Crossing the Canada-United States border in both directions on the Alaska Highway (at Beaver Creek, Yukon, operated by the Canada Border Services Agency and at the Alcan crossing, as it’s officially known, operated by the U.S. Customs and Border Protection or Border Patrol, a division of the U.S. Department of Homeland Security) is typically a non-event for most Alaska Highway road-trippers.

Having said that, it’s a good idea to visit the websites of the respective border agencies and, especially, to familiarize yourself with what you can and cannot bring with you as you cross from one country to the other (and are asked to make legally-binding declarations).

Canada

The Canada Border Services Agency (CBSA) is committed to providing the best possible service to all of our clients including Canadian citizens, permanent residents, new immigrants, visitors to Canada and the trade community, while protecting the safety and security of Canada.

Our commitment to you is to provide quality service that is fair, accurate, accessible, efficient and timely… Our service is based on:

Respect and courtesy
Fair application of the law
Privacy and confidentiality
Bilingual service
Accurate information
Review of our actions and decisions

The Canadian border crossing from Yukon to Alaska (on the Alaska Highway) is at Beaver Creek, Yukon, the westernmost point in Canada. It is open 24 hours a day, seven days a week.

“Restricted and prohibited goods”

Canada’s firearms laws help make Canada safer for residents and visitors. When you enter Canada, you must declare all firearms and weapons to the Canada Border Services Agency (CBSA). If you do not, they may be seized and you could face criminal charges. You need documents to prove that you are entitled to possess a firearm in Canada, and you must transport it safely.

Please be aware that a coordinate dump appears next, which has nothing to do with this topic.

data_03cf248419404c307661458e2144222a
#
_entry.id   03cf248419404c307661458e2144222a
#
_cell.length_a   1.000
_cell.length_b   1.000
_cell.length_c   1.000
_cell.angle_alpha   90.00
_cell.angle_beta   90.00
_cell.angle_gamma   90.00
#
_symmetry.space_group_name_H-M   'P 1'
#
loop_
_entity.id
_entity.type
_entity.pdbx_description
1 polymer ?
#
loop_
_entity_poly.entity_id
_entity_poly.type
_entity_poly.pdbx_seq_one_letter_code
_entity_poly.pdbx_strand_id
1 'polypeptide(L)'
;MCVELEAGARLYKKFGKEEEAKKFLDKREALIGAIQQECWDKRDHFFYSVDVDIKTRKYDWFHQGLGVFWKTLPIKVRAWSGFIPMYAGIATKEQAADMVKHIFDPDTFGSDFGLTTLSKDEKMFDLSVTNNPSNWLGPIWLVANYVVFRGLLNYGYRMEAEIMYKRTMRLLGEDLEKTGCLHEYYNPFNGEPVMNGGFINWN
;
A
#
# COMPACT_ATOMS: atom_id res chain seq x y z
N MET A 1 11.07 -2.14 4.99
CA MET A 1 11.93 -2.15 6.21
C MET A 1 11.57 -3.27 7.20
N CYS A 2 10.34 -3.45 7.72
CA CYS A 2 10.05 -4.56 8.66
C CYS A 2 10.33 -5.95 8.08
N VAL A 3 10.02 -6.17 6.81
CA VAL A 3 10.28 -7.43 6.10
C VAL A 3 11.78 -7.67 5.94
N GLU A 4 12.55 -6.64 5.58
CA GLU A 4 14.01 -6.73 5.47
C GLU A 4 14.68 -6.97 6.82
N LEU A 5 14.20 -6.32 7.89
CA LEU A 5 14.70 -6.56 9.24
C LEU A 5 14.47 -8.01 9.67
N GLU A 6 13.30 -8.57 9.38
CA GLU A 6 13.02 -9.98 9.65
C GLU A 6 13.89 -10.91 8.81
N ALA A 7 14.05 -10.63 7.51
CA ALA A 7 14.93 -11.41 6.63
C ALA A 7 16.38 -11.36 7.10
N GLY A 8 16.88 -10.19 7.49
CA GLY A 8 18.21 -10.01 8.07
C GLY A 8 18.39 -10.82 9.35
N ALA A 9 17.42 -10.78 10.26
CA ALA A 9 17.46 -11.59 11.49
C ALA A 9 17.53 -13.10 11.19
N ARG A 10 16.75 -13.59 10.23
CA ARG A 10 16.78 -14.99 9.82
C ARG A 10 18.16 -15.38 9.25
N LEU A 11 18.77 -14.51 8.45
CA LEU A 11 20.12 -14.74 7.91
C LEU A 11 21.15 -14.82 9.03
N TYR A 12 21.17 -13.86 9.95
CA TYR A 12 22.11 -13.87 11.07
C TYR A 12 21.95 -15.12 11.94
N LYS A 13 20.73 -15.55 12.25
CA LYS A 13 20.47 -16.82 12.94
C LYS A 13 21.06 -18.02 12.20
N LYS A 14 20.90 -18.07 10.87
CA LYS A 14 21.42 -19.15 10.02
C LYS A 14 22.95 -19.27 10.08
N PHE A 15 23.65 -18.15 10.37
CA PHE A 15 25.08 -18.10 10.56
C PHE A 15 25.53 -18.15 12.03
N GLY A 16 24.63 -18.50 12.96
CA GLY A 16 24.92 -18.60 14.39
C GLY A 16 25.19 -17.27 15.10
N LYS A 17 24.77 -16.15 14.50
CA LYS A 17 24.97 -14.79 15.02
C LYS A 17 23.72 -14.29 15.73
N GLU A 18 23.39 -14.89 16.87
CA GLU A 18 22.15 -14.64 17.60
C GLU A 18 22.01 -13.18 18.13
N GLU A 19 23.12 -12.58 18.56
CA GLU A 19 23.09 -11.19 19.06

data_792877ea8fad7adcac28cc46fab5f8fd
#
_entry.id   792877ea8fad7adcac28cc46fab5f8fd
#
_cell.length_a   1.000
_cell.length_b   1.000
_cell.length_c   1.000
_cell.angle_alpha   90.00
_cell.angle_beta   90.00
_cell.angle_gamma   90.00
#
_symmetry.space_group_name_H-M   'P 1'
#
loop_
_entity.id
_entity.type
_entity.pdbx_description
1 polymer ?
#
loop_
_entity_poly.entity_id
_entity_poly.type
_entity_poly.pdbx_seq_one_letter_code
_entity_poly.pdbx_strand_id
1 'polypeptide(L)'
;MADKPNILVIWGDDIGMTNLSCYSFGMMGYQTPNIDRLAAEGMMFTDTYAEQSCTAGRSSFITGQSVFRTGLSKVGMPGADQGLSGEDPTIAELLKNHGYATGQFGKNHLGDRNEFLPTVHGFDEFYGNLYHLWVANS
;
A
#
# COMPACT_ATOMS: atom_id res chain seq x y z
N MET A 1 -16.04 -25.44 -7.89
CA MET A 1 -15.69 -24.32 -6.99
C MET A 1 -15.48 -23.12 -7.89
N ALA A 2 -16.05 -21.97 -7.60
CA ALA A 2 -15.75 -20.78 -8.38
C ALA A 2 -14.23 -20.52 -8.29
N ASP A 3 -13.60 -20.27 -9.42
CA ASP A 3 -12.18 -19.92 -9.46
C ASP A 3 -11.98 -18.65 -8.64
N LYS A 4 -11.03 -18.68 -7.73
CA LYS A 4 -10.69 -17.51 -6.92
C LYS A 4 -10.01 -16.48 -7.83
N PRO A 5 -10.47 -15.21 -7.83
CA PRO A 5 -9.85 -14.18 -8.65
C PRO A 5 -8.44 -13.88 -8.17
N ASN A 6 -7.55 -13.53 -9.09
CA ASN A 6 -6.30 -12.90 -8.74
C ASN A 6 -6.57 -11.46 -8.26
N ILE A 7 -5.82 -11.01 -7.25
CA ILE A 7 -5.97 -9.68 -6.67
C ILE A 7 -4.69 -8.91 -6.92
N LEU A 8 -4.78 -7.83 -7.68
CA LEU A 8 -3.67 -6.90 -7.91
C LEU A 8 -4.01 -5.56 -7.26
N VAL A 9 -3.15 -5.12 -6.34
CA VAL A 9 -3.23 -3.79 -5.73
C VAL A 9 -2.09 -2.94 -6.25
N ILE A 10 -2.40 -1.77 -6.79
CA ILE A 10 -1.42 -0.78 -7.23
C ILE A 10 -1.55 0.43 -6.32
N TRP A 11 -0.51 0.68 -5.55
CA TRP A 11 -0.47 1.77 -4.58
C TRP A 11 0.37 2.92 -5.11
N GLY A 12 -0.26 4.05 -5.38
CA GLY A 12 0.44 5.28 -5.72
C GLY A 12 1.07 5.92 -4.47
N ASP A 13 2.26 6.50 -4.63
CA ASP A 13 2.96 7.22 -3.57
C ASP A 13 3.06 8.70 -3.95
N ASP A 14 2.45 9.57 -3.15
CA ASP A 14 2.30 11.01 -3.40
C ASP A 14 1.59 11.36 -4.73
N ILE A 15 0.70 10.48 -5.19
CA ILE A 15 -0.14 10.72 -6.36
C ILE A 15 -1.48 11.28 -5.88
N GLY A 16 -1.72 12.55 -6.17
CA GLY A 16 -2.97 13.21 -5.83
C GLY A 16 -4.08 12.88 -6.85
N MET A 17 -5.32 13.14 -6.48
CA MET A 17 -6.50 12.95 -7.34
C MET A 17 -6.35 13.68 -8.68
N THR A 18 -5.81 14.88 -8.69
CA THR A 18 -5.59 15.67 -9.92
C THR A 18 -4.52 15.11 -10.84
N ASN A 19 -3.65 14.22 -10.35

For more information about Canada’s firearms laws, a specific firearm, weapon, device and/or applicable fees, contact the Canadian Firearms Program at 1-800-731-4000.

You may also want to speak to the Chief Firearms Officer of the province you are planning to visit. For general assistance, please contact the Border Information Service (BIS).

Food, plants, animals and related products: All food, plants, animals, and related products must be declared. Food can carry disease, such as E. coli. Plants and plant products can carry invasive alien species, such as the Asian Long-Horned Beetle. Animals and animal products can carry diseases, such as avian influenza and foot-and-mouth disease.  The Food, Plant and Animal Inspections section of our Website provides more information on importation requirements.

Explosives, fireworks and ammunition: You must have written authorization and import permits to bring explosives, fireworks and certain types of ammunition into Canada. For more information, refer to Memorandum D19-6-1 – Administration of the Explosives Act or contact Natural Resources Canada.

(Source: CBSA website)

Photo Credit:
Chris Gale – Wild North Photos